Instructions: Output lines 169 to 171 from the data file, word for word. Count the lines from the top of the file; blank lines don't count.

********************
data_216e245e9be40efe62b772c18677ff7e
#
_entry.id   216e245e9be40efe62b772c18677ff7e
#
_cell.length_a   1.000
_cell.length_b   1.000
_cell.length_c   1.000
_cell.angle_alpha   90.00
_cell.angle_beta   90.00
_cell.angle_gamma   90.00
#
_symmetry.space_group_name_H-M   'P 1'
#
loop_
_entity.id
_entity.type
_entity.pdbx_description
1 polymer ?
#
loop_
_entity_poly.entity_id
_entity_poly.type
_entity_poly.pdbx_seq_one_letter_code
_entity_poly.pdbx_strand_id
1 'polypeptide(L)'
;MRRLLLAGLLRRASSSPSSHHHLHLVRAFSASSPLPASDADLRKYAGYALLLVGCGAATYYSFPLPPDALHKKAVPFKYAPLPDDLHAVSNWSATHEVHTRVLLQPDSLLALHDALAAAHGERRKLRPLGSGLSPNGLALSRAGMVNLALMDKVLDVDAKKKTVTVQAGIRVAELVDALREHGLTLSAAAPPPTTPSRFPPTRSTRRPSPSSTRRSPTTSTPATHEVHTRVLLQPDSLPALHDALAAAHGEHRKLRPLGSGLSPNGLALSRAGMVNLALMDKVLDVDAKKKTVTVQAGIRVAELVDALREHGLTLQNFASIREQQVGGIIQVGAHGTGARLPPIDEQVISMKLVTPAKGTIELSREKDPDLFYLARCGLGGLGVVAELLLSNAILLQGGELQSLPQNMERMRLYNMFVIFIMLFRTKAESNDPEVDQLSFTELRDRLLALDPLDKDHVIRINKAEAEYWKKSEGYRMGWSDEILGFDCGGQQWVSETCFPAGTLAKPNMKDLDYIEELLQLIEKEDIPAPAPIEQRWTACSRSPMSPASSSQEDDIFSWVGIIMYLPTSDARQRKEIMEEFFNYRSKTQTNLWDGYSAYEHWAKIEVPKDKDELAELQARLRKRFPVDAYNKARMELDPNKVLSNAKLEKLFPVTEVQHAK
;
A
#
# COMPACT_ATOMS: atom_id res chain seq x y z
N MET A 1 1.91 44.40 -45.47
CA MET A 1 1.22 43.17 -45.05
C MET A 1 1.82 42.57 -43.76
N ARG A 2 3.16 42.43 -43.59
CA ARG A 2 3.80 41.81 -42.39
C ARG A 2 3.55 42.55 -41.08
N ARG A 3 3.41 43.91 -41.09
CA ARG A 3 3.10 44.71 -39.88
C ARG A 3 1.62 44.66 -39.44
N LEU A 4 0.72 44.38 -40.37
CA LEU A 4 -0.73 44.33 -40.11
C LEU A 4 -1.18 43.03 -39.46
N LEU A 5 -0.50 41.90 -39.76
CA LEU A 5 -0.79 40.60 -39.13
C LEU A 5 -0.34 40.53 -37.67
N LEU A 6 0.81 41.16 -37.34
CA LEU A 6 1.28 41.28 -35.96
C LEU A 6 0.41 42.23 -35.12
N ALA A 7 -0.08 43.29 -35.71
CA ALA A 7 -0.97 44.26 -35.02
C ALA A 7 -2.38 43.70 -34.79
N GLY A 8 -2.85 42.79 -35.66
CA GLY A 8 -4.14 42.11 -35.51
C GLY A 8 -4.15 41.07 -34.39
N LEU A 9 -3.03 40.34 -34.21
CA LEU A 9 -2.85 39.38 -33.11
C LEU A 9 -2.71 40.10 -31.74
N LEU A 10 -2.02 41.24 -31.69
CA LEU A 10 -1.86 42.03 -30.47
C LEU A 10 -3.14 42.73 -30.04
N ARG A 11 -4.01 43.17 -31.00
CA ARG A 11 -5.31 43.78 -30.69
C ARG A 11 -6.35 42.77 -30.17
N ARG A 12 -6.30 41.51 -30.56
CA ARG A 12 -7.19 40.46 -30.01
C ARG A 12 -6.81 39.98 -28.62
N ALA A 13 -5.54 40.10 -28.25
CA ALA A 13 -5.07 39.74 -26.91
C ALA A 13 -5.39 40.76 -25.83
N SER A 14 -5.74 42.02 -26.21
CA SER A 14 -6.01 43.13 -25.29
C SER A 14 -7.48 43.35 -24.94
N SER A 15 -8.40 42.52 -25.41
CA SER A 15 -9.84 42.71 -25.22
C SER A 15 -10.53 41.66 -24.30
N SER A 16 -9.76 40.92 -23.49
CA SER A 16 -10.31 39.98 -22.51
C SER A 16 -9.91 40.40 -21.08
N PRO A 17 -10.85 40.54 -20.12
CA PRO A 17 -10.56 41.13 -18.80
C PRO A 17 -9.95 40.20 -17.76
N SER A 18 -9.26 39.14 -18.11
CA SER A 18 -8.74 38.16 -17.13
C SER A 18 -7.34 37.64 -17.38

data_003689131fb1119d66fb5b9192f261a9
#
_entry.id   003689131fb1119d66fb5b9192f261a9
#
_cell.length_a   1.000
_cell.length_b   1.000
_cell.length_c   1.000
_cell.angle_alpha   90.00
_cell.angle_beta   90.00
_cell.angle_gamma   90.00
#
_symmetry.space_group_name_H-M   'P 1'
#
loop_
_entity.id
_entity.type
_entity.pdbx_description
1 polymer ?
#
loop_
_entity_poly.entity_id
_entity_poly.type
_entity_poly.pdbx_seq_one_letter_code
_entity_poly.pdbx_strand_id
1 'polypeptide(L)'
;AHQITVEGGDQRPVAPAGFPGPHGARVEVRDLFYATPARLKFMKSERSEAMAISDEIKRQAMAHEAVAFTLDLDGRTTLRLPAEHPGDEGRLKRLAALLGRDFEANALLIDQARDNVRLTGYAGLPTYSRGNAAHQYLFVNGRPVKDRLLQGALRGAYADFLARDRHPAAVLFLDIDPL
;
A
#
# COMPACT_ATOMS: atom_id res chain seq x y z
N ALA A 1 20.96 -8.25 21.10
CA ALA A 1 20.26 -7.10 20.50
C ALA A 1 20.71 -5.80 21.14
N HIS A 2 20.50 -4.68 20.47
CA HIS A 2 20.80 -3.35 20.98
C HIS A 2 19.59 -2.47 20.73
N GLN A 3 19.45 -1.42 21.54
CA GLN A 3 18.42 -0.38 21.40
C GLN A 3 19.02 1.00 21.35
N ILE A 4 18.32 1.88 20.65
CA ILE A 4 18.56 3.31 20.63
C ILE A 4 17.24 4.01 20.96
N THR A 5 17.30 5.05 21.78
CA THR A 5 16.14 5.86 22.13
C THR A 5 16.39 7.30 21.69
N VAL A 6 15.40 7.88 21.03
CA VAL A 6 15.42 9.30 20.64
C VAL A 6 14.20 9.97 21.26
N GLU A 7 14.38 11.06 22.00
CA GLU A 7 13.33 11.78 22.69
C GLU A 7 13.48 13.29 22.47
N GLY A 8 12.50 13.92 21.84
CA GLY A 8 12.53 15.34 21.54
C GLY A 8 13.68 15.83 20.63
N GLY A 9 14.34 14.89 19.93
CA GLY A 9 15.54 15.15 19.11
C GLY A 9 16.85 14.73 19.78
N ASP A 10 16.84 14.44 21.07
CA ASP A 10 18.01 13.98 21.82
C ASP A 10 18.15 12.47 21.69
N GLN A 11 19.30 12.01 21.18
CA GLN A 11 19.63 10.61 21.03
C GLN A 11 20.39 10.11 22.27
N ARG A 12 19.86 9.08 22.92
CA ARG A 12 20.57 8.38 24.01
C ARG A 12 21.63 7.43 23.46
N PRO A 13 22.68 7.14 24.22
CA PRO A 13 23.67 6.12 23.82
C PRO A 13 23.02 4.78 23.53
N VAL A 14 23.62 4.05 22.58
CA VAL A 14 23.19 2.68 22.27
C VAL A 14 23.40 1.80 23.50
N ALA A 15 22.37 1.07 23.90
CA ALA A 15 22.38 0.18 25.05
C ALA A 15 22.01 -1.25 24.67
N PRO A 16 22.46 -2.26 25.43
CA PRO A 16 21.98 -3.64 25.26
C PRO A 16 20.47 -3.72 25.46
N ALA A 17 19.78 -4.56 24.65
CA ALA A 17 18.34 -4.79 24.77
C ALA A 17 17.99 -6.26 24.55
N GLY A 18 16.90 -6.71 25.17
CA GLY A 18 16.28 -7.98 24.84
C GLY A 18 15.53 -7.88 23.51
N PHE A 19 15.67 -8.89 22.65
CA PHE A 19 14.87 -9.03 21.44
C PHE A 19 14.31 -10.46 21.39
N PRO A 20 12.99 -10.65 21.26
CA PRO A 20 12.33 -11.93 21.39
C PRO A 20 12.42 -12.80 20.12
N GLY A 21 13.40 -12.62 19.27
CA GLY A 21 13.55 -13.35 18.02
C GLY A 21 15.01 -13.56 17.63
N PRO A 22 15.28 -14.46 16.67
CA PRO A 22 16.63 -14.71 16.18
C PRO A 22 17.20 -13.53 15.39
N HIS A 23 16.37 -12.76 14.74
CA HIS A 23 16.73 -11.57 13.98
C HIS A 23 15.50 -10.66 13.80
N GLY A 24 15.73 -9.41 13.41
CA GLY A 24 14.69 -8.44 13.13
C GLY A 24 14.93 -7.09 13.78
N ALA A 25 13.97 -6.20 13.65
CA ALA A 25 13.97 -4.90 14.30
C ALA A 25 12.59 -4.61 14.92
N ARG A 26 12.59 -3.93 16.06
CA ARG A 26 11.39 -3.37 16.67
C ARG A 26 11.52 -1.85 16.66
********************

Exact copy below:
N PHE A 19 15.67 -8.89 22.65
CA PHE A 19 14.87 -9.03 21.44
C PHE A 19 14.31 -10.46 21.39